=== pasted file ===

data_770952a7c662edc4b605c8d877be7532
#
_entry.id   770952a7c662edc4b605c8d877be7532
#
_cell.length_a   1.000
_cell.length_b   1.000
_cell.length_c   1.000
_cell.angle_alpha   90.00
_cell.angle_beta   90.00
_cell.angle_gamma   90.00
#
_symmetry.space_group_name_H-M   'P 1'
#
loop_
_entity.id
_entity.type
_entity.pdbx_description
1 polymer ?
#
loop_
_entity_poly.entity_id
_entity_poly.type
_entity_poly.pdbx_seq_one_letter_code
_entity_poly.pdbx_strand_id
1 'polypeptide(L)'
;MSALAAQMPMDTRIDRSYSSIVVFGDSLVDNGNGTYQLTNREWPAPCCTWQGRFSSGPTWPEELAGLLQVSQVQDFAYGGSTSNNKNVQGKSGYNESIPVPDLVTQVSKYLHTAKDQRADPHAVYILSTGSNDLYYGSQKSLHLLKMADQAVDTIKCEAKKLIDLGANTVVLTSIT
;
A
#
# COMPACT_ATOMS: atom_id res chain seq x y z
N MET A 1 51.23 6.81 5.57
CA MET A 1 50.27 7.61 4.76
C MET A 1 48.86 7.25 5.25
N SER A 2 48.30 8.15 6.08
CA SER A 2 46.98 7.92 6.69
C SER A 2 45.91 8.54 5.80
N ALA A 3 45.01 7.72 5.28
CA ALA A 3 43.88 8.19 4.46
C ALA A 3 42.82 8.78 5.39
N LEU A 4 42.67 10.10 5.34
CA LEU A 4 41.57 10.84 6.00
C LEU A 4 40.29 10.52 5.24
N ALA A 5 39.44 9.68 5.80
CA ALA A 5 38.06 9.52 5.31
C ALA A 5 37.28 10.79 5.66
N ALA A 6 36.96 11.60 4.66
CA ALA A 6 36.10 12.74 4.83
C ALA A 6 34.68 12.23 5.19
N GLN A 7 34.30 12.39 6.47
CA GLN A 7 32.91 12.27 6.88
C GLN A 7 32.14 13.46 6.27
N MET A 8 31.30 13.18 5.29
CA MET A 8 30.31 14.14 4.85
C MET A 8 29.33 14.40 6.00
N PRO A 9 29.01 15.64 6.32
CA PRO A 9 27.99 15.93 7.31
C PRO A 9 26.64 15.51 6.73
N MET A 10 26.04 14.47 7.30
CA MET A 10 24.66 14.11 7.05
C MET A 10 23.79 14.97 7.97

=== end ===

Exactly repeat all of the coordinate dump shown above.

data_770952a7c662edc4b605c8d877be7532
#
_entry.id   770952a7c662edc4b605c8d877be7532
#
_cell.length_a   1.000
_cell.length_b   1.000
_cell.length_c   1.000
_cell.angle_alpha   90.00
_cell.angle_beta   90.00
_cell.angle_gamma   90.00
#
_symmetry.space_group_name_H-M   'P 1'
#
loop_
_entity.id
_entity.type
_entity.pdbx_description
1 polymer ?
#
loop_
_entity_poly.entity_id
_entity_poly.type
_entity_poly.pdbx_seq_one_letter_code
_entity_poly.pdbx_strand_id
1 'polypeptide(L)'
;MSALAAQMPMDTRIDRSYSSIVVFGDSLVDNGNGTYQLTNREWPAPCCTWQGRFSSGPTWPEELAGLLQVSQVQDFAYGGSTSNNKNVQGKSGYNESIPVPDLVTQVSKYLHTAKDQRADPHAVYILSTGSNDLYYGSQKSLHLLKMADQAVDTIKCEAKKLIDLGANTVVLTSIT
;
A
#
# COMPACT_ATOMS: atom_id res chain seq x y z
N MET A 1 51.23 6.81 5.57
CA MET A 1 50.27 7.61 4.76
C MET A 1 48.86 7.25 5.25
N SER A 2 48.30 8.15 6.08
CA SER A 2 46.98 7.92 6.69
C SER A 2 45.91 8.54 5.80
N ALA A 3 45.01 7.72 5.28
CA ALA A 3 43.88 8.19 4.46
C ALA A 3 42.82 8.78 5.39
N LEU A 4 42.67 10.10 5.34
CA LEU A 4 41.57 10.84 6.00
C LEU A 4 40.29 10.52 5.24
N ALA A 5 39.44 9.68 5.80
CA ALA A 5 38.06 9.52 5.31
C ALA A 5 37.28 10.79 5.66
N ALA A 6 36.96 11.60 4.66
CA ALA A 6 36.10 12.74 4.83
C ALA A 6 34.68 12.23 5.19
N GLN A 7 34.30 12.39 6.47
CA GLN A 7 32.91 12.27 6.88
C GLN A 7 32.14 13.46 6.27
N MET A 8 31.30 13.18 5.29
CA MET A 8 30.31 14.14 4.85
C MET A 8 29.33 14.40 6.00
N PRO A 9 29.01 15.64 6.32
CA PRO A 9 27.99 15.93 7.31
C PRO A 9 26.64 15.51 6.73
N MET A 10 26.04 14.47 7.30
CA MET A 10 24.66 14.11 7.05
C MET A 10 23.79 14.97 7.97